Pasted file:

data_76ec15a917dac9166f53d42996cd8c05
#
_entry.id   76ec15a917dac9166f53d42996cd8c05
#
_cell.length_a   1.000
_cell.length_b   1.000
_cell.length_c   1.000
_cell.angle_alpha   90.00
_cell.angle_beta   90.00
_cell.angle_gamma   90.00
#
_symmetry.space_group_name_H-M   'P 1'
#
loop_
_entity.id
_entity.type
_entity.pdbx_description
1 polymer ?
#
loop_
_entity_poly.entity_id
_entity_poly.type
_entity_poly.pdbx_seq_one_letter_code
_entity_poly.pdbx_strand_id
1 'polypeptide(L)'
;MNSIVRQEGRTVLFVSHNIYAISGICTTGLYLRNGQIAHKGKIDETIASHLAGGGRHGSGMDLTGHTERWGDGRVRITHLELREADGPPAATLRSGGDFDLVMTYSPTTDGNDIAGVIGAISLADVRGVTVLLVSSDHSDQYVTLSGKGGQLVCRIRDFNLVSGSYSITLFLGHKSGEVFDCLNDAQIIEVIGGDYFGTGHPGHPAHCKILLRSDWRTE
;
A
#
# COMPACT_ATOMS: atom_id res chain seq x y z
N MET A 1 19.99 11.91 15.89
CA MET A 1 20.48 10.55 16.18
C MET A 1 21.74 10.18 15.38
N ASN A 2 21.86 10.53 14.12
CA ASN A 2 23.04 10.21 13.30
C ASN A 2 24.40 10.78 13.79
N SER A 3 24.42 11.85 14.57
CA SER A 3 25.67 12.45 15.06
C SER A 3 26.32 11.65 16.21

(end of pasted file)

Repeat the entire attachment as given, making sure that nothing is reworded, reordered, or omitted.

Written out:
data_76ec15a917dac9166f53d42996cd8c05
#
_entry.id   76ec15a917dac9166f53d42996cd8c05
#
_cell.length_a   1.000
_cell.length_b   1.000
_cell.length_c   1.000
_cell.angle_alpha   90.00
_cell.angle_beta   90.00
_cell.angle_gamma   90.00
#
_symmetry.space_group_name_H-M   'P 1'
#
loop_
_entity.id
_entity.type
_entity.pdbx_description
1 polymer ?
#
loop_
_entity_poly.entity_id
_entity_poly.type
_entity_poly.pdbx_seq_one_letter_code
_entity_poly.pdbx_strand_id
1 'polypeptide(L)'
;MNSIVRQEGRTVLFVSHNIYAISGICTTGLYLRNGQIAHKGKIDETIASHLAGGGRHGSGMDLTGHTERWGDGRVRITHLELREADGPPAATLRSGGDFDLVMTYSPTTDGNDIAGVIGAISLADVRGVTVLLVSSDHSDQYVTLSGKGGQLVCRIRDFNLVSGSYSITLFLGHKSGEVFDCLNDAQIIEVIGGDYFGTGHPGHPAHCKILLRSDWRTE
;
A
#
# COMPACT_ATOMS: atom_id res chain seq x y z
N MET A 1 19.99 11.91 15.89
CA MET A 1 20.48 10.55 16.18
C MET A 1 21.74 10.18 15.38
N ASN A 2 21.86 10.53 14.12
CA ASN A 2 23.04 10.21 13.30
C ASN A 2 24.40 10.78 13.79
N SER A 3 24.42 11.85 14.57
CA SER A 3 25.67 12.45 15.06
C SER A 3 26.32 11.65 16.21